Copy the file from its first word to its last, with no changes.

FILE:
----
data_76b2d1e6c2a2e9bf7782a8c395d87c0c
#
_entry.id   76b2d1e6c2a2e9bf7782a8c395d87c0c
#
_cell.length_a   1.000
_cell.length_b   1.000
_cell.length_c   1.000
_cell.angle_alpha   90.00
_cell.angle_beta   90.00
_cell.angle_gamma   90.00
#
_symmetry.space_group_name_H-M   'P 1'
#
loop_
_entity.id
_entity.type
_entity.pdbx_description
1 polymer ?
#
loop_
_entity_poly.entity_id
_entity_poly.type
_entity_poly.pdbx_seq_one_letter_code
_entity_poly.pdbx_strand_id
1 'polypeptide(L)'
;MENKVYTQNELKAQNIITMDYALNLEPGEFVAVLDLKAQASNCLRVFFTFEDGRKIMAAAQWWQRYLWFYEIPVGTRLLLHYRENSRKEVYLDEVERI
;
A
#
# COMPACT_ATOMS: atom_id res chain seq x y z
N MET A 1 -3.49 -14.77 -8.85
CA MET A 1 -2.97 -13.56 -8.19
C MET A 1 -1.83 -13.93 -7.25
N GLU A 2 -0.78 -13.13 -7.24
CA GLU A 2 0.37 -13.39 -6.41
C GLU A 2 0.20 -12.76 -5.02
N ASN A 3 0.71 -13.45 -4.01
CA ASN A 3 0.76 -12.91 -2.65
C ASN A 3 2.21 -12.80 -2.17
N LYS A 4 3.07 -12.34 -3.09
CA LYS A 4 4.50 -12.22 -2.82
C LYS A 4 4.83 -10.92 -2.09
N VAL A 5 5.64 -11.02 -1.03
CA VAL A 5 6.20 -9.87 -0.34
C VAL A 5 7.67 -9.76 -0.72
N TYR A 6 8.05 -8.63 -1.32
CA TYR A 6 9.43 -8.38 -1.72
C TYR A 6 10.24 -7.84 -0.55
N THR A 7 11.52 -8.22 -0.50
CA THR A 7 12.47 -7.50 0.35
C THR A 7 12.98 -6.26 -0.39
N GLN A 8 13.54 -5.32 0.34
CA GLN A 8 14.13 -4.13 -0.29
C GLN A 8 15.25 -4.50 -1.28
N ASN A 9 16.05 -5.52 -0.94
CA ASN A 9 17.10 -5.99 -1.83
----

data_76b2d1e6c2a2e9bf7782a8c395d87c0c
#
_entry.id   76b2d1e6c2a2e9bf7782a8c395d87c0c
#
_cell.length_a   1.000
_cell.length_b   1.000
_cell.length_c   1.000
_cell.angle_alpha   90.00
_cell.angle_beta   90.00
_cell.angle_gamma   90.00
#
_symmetry.space_group_name_H-M   'P 1'
#
loop_
_entity.id
_entity.type
_entity.pdbx_description
1 polymer ?
#
loop_
_entity_poly.entity_id
_entity_poly.type
_entity_poly.pdbx_seq_one_letter_code
_entity_poly.pdbx_strand_id
1 'polypeptide(L)'
;MENKVYTQNELKAQNIITMDYALNLEPGEFVAVLDLKAQASNCLRVFFTFEDGRKIMAAAQWWQRYLWFYEIPVGTRLLLHYRENSRKEVYLDEVERI
;
A
#
# COMPACT_ATOMS: atom_id res chain seq x y z
N MET A 1 -3.49 -14.77 -8.85
CA MET A 1 -2.97 -13.56 -8.19
C MET A 1 -1.83 -13.93 -7.25
N GLU A 2 -0.78 -13.13 -7.24
CA GLU A 2 0.37 -13.39 -6.41
C GLU A 2 0.20 -12.76 -5.02
N ASN A 3 0.71 -13.45 -4.01
CA ASN A 3 0.76 -12.91 -2.65
C ASN A 3 2.21 -12.80 -2.17
N LYS A 4 3.07 -12.34 -3.09
CA LYS A 4 4.50 -12.22 -2.82
C LYS A 4 4.83 -10.92 -2.09
N VAL A 5 5.64 -11.02 -1.03
CA VAL A 5 6.20 -9.87 -0.34
C VAL A 5 7.67 -9.76 -0.72
N TYR A 6 8.05 -8.63 -1.32
CA TYR A 6 9.43 -8.38 -1.72
C TYR A 6 10.24 -7.84 -0.55
N THR A 7 11.52 -8.22 -0.50
CA THR A 7 12.47 -7.50 0.35
C THR A 7 12.98 -6.26 -0.39
N GLN A 8 13.54 -5.32 0.34
CA GLN A 8 14.13 -4.13 -0.29
C GLN A 8 15.25 -4.50 -1.28
N ASN A 9 16.05 -5.52 -0.94
CA ASN A 9 17.10 -5.99 -1.83